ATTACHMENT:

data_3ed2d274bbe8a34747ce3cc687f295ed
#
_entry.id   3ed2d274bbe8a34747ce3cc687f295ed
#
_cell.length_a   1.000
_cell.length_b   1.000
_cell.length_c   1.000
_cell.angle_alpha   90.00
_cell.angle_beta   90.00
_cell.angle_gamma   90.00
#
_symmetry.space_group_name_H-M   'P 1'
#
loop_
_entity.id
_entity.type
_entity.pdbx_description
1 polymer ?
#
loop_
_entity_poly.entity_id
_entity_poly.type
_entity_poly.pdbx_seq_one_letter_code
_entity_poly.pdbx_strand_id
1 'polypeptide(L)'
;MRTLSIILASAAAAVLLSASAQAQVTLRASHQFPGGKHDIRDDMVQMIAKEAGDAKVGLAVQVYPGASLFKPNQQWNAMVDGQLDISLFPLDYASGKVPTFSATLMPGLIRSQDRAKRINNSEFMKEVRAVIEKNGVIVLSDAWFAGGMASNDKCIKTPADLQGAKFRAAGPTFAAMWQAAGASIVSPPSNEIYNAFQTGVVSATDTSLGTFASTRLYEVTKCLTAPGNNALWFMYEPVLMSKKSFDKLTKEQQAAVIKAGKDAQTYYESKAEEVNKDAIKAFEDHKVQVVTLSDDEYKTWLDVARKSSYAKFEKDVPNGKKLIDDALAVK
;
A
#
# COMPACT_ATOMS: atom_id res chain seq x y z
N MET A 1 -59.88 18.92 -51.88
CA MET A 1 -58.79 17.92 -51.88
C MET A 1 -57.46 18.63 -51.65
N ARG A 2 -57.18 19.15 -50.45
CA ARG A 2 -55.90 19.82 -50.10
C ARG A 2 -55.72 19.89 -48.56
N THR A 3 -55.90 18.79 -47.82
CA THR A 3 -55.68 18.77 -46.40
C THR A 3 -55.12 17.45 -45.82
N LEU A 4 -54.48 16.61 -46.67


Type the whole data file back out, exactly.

data_3ed2d274bbe8a34747ce3cc687f295ed
#
_entry.id   3ed2d274bbe8a34747ce3cc687f295ed
#
_cell.length_a   1.000
_cell.length_b   1.000
_cell.length_c   1.000
_cell.angle_alpha   90.00
_cell.angle_beta   90.00
_cell.angle_gamma   90.00
#
_symmetry.space_group_name_H-M   'P 1'
#
loop_
_entity.id
_entity.type
_entity.pdbx_description
1 polymer ?
#
loop_
_entity_poly.entity_id
_entity_poly.type
_entity_poly.pdbx_seq_one_letter_code
_entity_poly.pdbx_strand_id
1 'polypeptide(L)'
;MRTLSIILASAAAAVLLSASAQAQVTLRASHQFPGGKHDIRDDMVQMIAKEAGDAKVGLAVQVYPGASLFKPNQQWNAMVDGQLDISLFPLDYASGKVPTFSATLMPGLIRSQDRAKRINNSEFMKEVRAVIEKNGVIVLSDAWFAGGMASNDKCIKTPADLQGAKFRAAGPTFAAMWQAAGASIVSPPSNEIYNAFQTGVVSATDTSLGTFASTRLYEVTKCLTAPGNNALWFMYEPVLMSKKSFDKLTKEQQAAVIKAGKDAQTYYESKAEEVNKDAIKAFEDHKVQVVTLSDDEYKTWLDVARKSSYAKFEKDVPNGKKLIDDALAVK
;
A
#
# COMPACT_ATOMS: atom_id res chain seq x y z
N MET A 1 -59.88 18.92 -51.88
CA MET A 1 -58.79 17.92 -51.88
C MET A 1 -57.46 18.63 -51.65
N ARG A 2 -57.18 19.15 -50.45
CA ARG A 2 -55.90 19.82 -50.10
C ARG A 2 -55.72 19.89 -48.56
N THR A 3 -55.90 18.79 -47.82
CA THR A 3 -55.68 18.77 -46.40
C THR A 3 -55.12 17.45 -45.82
N LEU A 4 -54.48 16.61 -46.67